China’s Strikes
Government and industry search for ways to calm the
country’s factory hands
By Dexter Roberts
Less than two years after the worker suicides at electronics giant
Foxconn and a strike at Honda (HMC) suppliers in Guangdong
province, labor troubles are again roiling China. On Nov. 17 around
7,000 workers at a Taiwanese-owned New Balance supplier in
Dongguan protested plans to relocate production to Jiangxi province
and cut bonuses. Dozens of workers were injured when police moved
in, according to reports and photos posted on the Internet. Five days
later, 1,000 workers halted production to protest overtime rules at a
Shenzhen company that, according to its website, supplies HewlettPackard (HPQ). In Shanghai, women workers at Singapore-owned
Hi-P International, a supplier for Motorola Mobility (MMI) and others,
struck on Nov. 30 over a planned shift of part of production to Jiangsu
province. (Motorola confirms the incident, and says it is not directly
involved in working toward a resolution.) “We are seeing an upsurge
in worker activism that exceeds anything since the summer of 2010,”
says Geoffrey Crothall, communications director at China Labour
Bulletin, an advocacy group in Hong Kong. Some 180,000 riots,
strikes, and protests occurred in 2010, according to Sun Liping, a
professor at Beijing’s Tsinghua University.
On Dec. 1 the government announced the first contraction in
manufacturing since 2009. “As the environment goes from bad to
worse, a lot of factories want to find a way out,” says Willie Fung,
chairman of Hong Kong bra-maker Top Form International. “They
want to downsize, shut down, or move somewhere else, and this
sparks labor disputes.” A strike at Fung’s Shenzhen factory ended
after he agreed to a holiday bonus of $189 each for 500 workers.
China’s leaders don’t want strikes to stoke broad social unrest. That
could be tricky, because the new generation is ready to assert itself.
The young are less tolerant of long hours and assembly line jobs and
more prone to job hopping, says Christian Ewert, president and CEO
of New York-based International Council of Toy Industries CARE
Foundation, which monitors working conditions and whose members
include Walt Disney (DIS), Mattel (MAT), and Lego.
In Shenzhen, Philips (PHG), HP, and Dell (DELL) are working with a
Dutch government-supported program to improve labor conditions
while raising productivity. As “labor tightens in China, the industry
needs to pay more attention to the worker,” says Sonny Kwok, a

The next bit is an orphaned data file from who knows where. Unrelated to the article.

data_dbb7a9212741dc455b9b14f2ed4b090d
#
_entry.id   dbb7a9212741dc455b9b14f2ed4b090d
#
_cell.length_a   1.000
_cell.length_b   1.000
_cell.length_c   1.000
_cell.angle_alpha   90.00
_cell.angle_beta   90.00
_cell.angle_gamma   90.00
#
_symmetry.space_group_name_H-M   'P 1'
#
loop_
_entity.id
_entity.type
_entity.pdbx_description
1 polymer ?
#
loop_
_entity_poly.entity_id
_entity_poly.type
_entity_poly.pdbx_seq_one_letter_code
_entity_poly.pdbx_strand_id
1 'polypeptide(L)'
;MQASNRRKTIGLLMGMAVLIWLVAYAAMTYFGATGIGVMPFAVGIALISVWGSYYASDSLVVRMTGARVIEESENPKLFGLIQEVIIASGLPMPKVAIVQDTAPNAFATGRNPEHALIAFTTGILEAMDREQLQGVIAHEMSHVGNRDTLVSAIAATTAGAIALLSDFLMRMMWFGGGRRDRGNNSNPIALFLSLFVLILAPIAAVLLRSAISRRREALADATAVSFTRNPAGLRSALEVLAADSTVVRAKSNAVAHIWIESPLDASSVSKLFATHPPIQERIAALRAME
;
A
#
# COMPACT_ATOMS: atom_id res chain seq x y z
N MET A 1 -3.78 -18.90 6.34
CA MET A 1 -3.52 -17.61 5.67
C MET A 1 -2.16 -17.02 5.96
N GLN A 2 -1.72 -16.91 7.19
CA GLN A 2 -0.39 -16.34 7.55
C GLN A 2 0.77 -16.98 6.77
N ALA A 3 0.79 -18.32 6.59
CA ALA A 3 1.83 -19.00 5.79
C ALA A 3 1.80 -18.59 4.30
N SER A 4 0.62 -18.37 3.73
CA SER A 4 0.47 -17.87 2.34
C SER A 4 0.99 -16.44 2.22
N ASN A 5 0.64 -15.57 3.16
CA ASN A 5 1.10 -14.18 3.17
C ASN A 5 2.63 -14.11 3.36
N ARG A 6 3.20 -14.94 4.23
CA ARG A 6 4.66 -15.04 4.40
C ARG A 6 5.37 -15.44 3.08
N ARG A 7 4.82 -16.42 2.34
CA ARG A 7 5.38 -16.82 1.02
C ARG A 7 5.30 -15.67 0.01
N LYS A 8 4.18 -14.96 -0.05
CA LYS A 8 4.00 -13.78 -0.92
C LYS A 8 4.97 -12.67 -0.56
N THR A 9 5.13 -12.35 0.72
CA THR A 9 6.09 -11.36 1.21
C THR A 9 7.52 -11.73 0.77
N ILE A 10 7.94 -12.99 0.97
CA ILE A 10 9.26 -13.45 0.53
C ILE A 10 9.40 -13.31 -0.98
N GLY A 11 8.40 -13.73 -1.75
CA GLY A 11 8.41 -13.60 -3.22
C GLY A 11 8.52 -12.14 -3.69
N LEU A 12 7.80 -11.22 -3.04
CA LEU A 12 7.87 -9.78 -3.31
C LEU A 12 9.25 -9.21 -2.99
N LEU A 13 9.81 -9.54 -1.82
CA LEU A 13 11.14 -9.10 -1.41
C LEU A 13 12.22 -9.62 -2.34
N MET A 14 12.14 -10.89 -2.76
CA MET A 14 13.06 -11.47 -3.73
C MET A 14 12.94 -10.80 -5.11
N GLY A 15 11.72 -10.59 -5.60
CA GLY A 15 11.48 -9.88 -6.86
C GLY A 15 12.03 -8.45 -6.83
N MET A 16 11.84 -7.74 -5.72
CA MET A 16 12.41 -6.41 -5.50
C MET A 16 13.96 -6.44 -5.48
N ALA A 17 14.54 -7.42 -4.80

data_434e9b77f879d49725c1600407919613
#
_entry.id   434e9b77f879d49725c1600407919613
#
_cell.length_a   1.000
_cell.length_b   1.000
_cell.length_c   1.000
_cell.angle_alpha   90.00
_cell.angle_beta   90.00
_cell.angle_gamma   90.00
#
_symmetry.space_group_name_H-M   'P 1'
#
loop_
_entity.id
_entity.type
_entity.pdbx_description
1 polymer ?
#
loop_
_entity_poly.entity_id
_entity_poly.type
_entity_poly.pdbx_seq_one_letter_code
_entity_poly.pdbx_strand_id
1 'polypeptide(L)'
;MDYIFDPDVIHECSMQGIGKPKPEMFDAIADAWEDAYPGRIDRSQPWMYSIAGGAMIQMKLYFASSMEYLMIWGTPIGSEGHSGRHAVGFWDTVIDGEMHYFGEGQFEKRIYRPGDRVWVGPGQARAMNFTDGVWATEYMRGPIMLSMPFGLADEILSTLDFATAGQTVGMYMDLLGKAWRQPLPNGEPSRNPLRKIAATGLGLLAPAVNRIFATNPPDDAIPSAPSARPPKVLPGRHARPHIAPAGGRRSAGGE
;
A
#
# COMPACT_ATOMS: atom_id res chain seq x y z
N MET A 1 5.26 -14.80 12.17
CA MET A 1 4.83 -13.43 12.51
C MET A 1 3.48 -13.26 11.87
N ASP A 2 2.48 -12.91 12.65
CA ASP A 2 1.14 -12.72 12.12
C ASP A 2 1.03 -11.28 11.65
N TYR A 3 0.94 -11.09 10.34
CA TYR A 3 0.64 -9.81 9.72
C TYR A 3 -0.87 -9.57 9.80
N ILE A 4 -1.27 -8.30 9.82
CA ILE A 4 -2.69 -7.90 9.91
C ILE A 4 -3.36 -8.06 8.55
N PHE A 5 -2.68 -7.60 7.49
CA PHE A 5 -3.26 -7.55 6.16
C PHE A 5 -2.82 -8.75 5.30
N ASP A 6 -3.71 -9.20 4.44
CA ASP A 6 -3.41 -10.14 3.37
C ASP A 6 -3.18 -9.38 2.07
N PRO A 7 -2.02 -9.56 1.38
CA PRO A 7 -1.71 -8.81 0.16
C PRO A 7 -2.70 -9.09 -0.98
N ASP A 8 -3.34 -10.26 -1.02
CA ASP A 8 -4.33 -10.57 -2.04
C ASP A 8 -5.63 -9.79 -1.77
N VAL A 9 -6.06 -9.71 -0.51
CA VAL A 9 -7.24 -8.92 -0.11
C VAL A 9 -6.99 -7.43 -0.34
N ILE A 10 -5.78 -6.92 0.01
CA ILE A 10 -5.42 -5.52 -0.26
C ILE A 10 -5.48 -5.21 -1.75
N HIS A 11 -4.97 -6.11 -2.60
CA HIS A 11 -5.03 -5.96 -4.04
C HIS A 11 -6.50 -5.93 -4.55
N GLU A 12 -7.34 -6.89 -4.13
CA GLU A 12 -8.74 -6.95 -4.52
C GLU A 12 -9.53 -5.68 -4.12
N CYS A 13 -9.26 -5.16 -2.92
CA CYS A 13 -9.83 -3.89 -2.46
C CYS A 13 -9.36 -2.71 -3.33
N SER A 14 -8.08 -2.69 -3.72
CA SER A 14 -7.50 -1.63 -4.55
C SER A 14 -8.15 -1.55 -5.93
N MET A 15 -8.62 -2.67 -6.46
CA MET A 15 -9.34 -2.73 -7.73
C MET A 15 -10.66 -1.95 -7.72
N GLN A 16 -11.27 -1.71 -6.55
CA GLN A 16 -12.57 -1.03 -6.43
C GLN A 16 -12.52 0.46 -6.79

Philips senior vice-president. Consultant Infact Global Partners, hired
to run the initiative, is designing training programs at 100 factories
employing 500,000. Infact plans to interview departing workers to find
out why they change jobs so often, and get supervisors to assess
themselves, says Managing Director Ian Spaulding. “In an
environment where you have 10 to 20 percent turnover a month,
managers start to think of workers as machines. That creates
resentment on both sides.”
Ewert’s group earlier this year launched a pilot program to teach labor
law to workers and middle-level managers at factories that supply
overseas corporations. These local companies have codes imposed
on them by the multinationals about paying overtime properly, how
many can sleep in a dorm, even how much meat the cafeteria serves.
The group’s “edutainment” videos have a Smurf-like figure who
introduces dramas with real workers as the actors. In one segment, a
line worker confronts a manager for holding a meeting in a noisy
factory. Later a guard stops the protagonist for not having a badge,
leaving him seething. His pretty girlfriend and her pal, who also work
at the plant, persuade him to check the regulations on the bulletin
board. The manager he had berated proves a friendly advocate who
takes him to human resources to plead his case: happy ending. “With
a good worker-management relationship, factories can be just like
home!” says the blue narrator.
These programs have their skeptics. Speaking of Infact’s efforts,
Chang Kai, a professor of labor relations at Renmin University of